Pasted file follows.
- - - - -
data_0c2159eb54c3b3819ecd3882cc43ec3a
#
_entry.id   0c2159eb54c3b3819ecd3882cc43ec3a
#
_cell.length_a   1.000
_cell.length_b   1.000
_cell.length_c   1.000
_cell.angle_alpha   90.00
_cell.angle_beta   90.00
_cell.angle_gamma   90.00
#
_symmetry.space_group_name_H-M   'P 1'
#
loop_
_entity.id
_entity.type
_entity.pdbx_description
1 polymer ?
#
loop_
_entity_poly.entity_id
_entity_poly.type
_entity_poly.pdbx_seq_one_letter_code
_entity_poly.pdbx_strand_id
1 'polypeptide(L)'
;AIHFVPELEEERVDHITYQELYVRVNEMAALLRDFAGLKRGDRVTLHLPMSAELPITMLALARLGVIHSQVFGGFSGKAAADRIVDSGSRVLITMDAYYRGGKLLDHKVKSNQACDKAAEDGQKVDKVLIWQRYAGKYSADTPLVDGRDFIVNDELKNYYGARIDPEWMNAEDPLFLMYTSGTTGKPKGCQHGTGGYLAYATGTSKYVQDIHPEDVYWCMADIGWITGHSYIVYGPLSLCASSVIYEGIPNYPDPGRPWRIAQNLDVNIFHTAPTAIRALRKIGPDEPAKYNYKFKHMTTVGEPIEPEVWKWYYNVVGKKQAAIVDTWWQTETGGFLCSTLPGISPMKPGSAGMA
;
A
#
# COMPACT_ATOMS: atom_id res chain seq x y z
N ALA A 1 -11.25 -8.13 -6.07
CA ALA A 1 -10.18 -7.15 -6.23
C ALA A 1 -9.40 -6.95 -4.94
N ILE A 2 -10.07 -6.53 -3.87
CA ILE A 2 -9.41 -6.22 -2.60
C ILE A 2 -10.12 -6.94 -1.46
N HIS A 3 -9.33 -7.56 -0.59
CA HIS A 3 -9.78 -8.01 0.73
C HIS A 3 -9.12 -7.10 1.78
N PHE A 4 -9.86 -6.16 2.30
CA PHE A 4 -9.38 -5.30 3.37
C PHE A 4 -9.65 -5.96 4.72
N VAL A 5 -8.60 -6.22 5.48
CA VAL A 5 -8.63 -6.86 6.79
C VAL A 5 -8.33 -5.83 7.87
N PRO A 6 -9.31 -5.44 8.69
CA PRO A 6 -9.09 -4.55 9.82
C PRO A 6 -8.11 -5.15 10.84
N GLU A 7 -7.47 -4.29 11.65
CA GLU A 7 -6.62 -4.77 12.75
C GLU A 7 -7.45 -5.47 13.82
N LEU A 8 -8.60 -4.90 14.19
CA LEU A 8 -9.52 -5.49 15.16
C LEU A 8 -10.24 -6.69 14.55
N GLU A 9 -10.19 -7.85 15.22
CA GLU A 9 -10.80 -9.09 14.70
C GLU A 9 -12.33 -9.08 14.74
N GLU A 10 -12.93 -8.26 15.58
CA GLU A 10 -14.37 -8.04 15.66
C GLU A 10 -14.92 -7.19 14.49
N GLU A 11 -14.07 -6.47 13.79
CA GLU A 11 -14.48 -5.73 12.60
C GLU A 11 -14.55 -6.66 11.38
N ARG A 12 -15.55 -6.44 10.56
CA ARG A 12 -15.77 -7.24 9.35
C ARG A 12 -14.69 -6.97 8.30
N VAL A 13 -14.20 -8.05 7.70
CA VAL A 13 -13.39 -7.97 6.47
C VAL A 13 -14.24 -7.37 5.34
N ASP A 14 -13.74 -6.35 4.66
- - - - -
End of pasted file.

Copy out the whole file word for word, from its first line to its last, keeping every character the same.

data_0c2159eb54c3b3819ecd3882cc43ec3a
#
_entry.id   0c2159eb54c3b3819ecd3882cc43ec3a
#
_cell.length_a   1.000
_cell.length_b   1.000
_cell.length_c   1.000
_cell.angle_alpha   90.00
_cell.angle_beta   90.00
_cell.angle_gamma   90.00
#
_symmetry.space_group_name_H-M   'P 1'
#
loop_
_entity.id
_entity.type
_entity.pdbx_description
1 polymer ?
#
loop_
_entity_poly.entity_id
_entity_poly.type
_entity_poly.pdbx_seq_one_letter_code
_entity_poly.pdbx_strand_id
1 'polypeptide(L)'
;AIHFVPELEEERVDHITYQELYVRVNEMAALLRDFAGLKRGDRVTLHLPMSAELPITMLALARLGVIHSQVFGGFSGKAAADRIVDSGSRVLITMDAYYRGGKLLDHKVKSNQACDKAAEDGQKVDKVLIWQRYAGKYSADTPLVDGRDFIVNDELKNYYGARIDPEWMNAEDPLFLMYTSGTTGKPKGCQHGTGGYLAYATGTSKYVQDIHPEDVYWCMADIGWITGHSYIVYGPLSLCASSVIYEGIPNYPDPGRPWRIAQNLDVNIFHTAPTAIRALRKIGPDEPAKYNYKFKHMTTVGEPIEPEVWKWYYNVVGKKQAAIVDTWWQTETGGFLCSTLPGISPMKPGSAGMA
;
A
#
# COMPACT_ATOMS: atom_id res chain seq x y z
N ALA A 1 -11.25 -8.13 -6.07
CA ALA A 1 -10.18 -7.15 -6.23
C ALA A 1 -9.40 -6.95 -4.94
N ILE A 2 -10.07 -6.53 -3.87
CA ILE A 2 -9.41 -6.22 -2.60
C ILE A 2 -10.12 -6.94 -1.46
N HIS A 3 -9.33 -7.56 -0.59
CA HIS A 3 -9.78 -8.01 0.73
C HIS A 3 -9.12 -7.10 1.78
N PHE A 4 -9.86 -6.16 2.30
CA PHE A 4 -9.38 -5.30 3.37
C PHE A 4 -9.65 -5.96 4.72
N VAL A 5 -8.60 -6.22 5.48
CA VAL A 5 -8.63 -6.86 6.79
C VAL A 5 -8.33 -5.83 7.87
N PRO A 6 -9.31 -5.44 8.69
CA PRO A 6 -9.09 -4.55 9.82
C PRO A 6 -8.11 -5.15 10.84
N GLU A 7 -7.47 -4.29 11.65
CA GLU A 7 -6.62 -4.77 12.75
C GLU A 7 -7.45 -5.47 13.82
N LEU A 8 -8.60 -4.90 14.19
CA LEU A 8 -9.52 -5.49 15.16
C LEU A 8 -10.24 -6.69 14.55
N GLU A 9 -10.19 -7.85 15.22
CA GLU A 9 -10.80 -9.09 14.70
C GLU A 9 -12.33 -9.08 14.74
N GLU A 10 -12.93 -8.26 15.58
CA GLU A 10 -14.37 -8.04 15.66
C GLU A 10 -14.92 -7.19 14.49
N GLU A 11 -14.07 -6.47 13.79
CA GLU A 11 -14.48 -5.73 12.60
C GLU A 11 -14.55 -6.66 11.38
N ARG A 12 -15.55 -6.44 10.56
CA ARG A 12 -15.77 -7.24 9.35
C ARG A 12 -14.69 -6.97 8.30
N VAL A 13 -14.20 -8.05 7.70
CA VAL A 13 -13.39 -7.97 6.47
C VAL A 13 -14.24 -7.37 5.34
N ASP A 14 -13.74 -6.35 4.66